From the above, it is evident that the LADO test should be made sensible and practical; secondly, reliable in terms of the student, the rater, the test administration, and the test; thirdly, valid and appropriate; fourthly, authentic and contextualized; and finally, positive in washback and the overall process of teaching and learning.
If applied linguists do the rating of the LADO, they would be more aware of issues that have to do with language use, with the proper training to recognize variations in terms of vocabulary and pronunciation. On the other hand, native speakers would be more aware of the use and propriety of words, as well as the varieties in terms of accent and intonation. If raters would only be applied linguists, they would be successful when it comes to the test’s reliability, validity, and washback, since they are attentive to sociology, psychology, anthropology and information theory. However, if raters would be native speakers, then they would be successful when it comes to practicality, authenticity, and also in washback. Therefore, it would be best for raters to be both applied linguists and native speakers.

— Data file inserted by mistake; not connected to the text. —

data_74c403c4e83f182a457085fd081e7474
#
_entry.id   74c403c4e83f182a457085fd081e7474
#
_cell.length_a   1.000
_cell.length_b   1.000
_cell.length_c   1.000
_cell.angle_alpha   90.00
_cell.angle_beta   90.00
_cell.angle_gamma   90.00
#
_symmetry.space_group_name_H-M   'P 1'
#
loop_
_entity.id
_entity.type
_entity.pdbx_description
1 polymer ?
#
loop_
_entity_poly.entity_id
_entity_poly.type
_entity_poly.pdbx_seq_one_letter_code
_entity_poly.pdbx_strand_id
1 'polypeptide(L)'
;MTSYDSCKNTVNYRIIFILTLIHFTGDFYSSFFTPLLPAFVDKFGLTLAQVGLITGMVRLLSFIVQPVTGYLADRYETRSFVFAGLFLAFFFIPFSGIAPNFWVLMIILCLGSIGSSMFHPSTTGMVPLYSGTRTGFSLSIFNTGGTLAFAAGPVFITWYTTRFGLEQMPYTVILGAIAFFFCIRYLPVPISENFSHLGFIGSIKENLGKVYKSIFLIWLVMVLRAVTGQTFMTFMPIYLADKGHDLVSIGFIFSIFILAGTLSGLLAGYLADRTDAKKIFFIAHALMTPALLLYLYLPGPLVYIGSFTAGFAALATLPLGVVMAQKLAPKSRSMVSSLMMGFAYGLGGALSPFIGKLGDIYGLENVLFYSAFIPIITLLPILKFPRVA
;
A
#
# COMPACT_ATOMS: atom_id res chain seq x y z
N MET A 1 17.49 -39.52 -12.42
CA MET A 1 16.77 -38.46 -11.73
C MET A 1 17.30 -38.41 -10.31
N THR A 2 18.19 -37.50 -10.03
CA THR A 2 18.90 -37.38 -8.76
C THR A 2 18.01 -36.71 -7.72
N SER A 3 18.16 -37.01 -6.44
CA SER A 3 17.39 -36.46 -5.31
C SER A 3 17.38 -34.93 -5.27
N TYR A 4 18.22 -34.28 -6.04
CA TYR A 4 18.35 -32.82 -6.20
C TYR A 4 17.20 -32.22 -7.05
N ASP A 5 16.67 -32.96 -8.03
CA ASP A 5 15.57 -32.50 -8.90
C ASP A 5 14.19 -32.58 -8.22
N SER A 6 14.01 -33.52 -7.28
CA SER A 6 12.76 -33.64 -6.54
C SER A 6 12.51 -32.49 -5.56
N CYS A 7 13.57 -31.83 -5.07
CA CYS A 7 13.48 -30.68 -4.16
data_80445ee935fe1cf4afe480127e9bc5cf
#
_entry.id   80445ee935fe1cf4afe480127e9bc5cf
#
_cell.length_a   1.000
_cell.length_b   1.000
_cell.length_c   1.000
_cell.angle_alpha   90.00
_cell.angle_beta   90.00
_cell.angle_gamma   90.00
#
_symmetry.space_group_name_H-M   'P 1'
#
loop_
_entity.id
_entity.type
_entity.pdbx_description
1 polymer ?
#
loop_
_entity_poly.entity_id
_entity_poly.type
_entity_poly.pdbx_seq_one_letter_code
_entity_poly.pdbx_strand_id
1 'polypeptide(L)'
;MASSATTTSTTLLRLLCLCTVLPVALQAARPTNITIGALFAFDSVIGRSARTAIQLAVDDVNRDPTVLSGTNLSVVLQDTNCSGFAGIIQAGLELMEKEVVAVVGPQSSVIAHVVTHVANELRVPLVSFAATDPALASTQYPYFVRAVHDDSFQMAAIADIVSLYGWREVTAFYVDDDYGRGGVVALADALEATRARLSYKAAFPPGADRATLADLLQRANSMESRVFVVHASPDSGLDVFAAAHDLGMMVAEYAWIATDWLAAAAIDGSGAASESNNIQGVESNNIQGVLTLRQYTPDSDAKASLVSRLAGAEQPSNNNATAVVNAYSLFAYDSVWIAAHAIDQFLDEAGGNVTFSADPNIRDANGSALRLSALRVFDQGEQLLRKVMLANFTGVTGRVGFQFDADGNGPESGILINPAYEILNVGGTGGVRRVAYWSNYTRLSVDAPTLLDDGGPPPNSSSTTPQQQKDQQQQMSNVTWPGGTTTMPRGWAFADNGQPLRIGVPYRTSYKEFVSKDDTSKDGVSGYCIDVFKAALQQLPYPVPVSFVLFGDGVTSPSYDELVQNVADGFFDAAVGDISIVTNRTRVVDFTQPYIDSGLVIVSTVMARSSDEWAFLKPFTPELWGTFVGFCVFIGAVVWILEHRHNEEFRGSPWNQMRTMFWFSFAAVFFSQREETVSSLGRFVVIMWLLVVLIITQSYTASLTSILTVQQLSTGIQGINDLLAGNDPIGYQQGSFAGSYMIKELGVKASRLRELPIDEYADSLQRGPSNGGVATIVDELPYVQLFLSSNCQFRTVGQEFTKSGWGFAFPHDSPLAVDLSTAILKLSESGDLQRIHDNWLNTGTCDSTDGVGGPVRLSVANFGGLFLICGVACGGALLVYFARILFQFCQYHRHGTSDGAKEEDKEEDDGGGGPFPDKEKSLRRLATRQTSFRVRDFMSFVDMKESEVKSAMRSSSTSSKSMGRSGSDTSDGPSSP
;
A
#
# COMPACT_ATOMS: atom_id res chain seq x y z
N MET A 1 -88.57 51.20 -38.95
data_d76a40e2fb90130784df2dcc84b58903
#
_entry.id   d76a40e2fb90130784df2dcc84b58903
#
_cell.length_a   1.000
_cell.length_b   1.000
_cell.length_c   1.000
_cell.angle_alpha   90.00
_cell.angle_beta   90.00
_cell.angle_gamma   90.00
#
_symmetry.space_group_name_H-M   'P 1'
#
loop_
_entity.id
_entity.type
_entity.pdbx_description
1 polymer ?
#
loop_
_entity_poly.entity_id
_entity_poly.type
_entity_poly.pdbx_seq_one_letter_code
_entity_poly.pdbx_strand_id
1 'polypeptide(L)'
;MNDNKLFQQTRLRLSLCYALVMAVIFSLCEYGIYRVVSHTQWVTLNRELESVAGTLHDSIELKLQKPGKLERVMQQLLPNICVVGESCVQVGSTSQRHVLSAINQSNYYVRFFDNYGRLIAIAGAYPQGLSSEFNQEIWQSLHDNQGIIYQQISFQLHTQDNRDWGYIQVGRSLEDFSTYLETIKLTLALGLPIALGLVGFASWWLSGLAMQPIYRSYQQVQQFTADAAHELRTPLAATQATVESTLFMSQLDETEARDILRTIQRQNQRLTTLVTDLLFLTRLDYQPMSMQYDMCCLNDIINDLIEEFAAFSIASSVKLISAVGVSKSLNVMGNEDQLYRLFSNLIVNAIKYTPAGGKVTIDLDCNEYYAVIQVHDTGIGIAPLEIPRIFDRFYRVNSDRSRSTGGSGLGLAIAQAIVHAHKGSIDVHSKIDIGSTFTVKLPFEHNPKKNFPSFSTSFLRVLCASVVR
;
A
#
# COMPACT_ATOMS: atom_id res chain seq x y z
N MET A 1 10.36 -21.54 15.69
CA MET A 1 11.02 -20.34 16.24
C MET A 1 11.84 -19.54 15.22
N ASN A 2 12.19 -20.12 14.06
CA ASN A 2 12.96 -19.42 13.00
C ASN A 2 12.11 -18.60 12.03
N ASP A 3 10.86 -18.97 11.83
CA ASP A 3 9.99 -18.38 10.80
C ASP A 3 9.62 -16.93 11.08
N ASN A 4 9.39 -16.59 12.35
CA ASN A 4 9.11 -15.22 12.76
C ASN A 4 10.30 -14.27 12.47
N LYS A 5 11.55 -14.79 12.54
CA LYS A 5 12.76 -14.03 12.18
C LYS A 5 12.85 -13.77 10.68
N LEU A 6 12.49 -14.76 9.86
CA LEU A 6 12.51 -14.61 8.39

It is interesting to know that life and future may depend on the way we pronounce or say a word. It is more tremendous knowing that one person can either be our savior or executer in the world of the linguistics. But should one be the savior while the other one, the executer when we talk of people behind language assessment, such as the LADO?
In the ability to synthesize the linguistic elements by dealing with the proficiency needed to master a specific language, it is plain that the best results come from uniting both parties. LADO raters should, at all costs, be applied linguists and native speakers in unison.
Brown, H.D. (2004). Language assessment: principles and classroom practices. New York, NY: Longman.
McNamara, T. (2005). 21st century Shibboleth: language tests, identity and intergroup conflict. Language Policy, 4, 4, 351-370.
McNamara, T., & Roever, C. (2006). Language testing: the social dimension. Boston, NY: Blackwell Publishing.
Power, T. (2008). Language testing and methods of assessment. Retrieved October 17, 2008, from http://www.btinternet.com/~ted.power/esl0708.html.
Richards, [first name initial], & Schmidt, [first name initial]. Title of book. Place of publication: publisher.